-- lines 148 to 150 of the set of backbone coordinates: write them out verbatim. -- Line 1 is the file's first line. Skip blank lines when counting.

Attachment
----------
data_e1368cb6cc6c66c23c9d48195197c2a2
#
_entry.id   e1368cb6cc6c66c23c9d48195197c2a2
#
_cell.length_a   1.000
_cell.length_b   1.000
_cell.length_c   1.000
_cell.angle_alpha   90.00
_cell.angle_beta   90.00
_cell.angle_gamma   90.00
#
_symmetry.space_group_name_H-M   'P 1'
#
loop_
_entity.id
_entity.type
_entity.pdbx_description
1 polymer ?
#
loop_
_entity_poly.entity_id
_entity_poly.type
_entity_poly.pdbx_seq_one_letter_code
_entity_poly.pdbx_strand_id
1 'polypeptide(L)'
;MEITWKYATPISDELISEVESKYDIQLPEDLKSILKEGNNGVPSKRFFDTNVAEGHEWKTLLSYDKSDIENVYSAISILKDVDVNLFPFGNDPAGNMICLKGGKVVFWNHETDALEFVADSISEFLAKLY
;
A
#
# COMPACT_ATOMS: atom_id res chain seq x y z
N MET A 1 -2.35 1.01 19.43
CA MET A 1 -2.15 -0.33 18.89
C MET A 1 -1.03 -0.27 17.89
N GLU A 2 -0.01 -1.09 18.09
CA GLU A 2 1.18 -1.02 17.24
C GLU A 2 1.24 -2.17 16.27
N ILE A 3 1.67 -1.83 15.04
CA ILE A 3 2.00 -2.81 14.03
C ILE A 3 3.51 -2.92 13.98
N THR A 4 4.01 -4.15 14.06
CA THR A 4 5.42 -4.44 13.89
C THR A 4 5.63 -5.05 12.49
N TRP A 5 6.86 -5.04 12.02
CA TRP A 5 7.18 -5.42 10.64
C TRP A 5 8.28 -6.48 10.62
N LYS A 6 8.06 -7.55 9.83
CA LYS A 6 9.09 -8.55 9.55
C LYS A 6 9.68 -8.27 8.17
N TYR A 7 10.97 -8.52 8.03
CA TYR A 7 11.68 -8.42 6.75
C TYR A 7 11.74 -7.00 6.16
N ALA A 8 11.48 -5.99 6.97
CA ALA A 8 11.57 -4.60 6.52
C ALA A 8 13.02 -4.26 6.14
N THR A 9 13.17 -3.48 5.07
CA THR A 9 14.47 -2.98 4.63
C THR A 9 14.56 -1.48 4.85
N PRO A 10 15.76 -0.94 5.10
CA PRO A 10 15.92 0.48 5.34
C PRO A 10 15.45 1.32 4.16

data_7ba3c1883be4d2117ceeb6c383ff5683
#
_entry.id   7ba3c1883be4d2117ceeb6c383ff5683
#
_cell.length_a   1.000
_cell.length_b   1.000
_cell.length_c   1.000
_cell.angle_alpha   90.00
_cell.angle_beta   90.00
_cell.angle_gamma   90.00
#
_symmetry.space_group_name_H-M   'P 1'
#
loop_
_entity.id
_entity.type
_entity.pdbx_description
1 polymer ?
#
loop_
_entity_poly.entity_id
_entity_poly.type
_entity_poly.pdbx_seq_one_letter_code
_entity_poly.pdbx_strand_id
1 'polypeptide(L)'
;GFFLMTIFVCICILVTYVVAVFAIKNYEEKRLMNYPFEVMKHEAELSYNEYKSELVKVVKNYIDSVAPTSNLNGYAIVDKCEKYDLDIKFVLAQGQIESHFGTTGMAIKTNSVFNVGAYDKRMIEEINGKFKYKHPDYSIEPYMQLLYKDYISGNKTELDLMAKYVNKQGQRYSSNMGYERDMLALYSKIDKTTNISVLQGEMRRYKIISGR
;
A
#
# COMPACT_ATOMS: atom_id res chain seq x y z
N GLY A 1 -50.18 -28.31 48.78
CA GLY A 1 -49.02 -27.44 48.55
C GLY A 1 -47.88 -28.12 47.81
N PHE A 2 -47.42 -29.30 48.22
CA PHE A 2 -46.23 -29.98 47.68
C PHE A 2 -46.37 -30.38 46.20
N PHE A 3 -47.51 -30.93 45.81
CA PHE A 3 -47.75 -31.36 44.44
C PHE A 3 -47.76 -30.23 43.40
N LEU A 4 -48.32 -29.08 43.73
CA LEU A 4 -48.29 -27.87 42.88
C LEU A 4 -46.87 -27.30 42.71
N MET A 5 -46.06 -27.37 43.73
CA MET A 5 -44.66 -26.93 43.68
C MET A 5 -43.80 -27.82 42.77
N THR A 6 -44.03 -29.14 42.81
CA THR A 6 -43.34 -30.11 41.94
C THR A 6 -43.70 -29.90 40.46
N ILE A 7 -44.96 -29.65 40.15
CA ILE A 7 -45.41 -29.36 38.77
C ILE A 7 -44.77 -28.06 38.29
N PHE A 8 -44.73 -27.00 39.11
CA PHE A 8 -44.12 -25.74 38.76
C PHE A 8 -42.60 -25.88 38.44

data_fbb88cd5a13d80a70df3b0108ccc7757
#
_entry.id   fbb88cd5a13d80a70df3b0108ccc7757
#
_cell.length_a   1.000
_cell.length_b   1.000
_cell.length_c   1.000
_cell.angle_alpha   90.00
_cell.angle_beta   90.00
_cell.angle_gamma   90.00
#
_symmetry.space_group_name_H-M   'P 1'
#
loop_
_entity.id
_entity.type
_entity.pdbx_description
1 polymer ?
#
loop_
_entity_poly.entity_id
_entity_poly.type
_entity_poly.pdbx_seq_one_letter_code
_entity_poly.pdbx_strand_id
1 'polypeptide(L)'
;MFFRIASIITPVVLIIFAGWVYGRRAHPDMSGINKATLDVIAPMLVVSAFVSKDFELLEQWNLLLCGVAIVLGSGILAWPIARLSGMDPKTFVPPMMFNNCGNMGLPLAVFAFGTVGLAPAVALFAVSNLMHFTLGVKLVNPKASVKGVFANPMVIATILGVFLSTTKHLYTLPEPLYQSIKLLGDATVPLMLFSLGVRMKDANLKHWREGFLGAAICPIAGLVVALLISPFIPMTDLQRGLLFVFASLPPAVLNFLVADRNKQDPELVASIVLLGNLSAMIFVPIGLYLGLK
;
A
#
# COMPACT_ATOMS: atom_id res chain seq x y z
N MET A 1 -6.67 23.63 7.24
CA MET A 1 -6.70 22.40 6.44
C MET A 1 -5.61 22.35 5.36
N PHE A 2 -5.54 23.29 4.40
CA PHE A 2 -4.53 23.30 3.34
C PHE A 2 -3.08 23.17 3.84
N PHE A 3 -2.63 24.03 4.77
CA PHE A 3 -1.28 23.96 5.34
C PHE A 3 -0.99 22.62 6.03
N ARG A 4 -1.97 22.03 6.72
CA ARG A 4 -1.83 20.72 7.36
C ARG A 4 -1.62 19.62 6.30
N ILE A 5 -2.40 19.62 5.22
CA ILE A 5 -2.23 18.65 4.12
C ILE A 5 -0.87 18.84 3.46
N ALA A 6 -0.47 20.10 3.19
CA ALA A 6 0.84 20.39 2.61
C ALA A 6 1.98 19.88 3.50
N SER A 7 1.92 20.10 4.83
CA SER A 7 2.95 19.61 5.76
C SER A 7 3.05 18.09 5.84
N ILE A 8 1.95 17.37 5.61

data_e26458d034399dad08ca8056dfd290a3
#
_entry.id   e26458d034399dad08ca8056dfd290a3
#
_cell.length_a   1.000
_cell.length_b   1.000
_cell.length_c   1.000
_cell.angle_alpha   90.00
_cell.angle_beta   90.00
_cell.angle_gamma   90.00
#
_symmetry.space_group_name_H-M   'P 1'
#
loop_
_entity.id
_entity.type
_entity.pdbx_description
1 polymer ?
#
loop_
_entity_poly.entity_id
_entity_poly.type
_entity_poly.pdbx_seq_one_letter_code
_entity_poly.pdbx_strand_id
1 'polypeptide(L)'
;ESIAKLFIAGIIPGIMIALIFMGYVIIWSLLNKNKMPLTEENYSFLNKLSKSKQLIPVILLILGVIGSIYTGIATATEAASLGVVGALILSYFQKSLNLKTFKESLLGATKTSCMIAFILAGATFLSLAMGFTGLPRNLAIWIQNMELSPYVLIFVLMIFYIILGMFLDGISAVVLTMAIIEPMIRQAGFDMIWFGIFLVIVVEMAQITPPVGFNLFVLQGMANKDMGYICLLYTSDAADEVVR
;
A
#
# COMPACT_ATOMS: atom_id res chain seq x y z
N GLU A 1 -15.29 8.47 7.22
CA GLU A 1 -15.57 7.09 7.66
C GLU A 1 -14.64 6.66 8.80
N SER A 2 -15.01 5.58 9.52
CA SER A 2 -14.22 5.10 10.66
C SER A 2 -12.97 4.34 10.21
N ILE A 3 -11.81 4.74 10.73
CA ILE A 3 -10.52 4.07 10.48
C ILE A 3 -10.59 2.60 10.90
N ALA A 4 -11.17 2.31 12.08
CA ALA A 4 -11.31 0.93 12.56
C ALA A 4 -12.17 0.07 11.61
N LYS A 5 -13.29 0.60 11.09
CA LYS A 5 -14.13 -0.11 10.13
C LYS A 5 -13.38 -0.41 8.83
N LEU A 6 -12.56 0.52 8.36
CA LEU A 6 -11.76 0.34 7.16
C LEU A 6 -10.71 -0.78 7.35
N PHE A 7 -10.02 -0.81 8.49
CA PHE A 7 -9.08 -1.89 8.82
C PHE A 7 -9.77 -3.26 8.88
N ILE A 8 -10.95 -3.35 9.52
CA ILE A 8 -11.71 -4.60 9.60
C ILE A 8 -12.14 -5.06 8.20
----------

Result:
N PHE A 2 -5.54 23.29 4.40
CA PHE A 2 -4.53 23.30 3.34
C PHE A 2 -3.08 23.17 3.84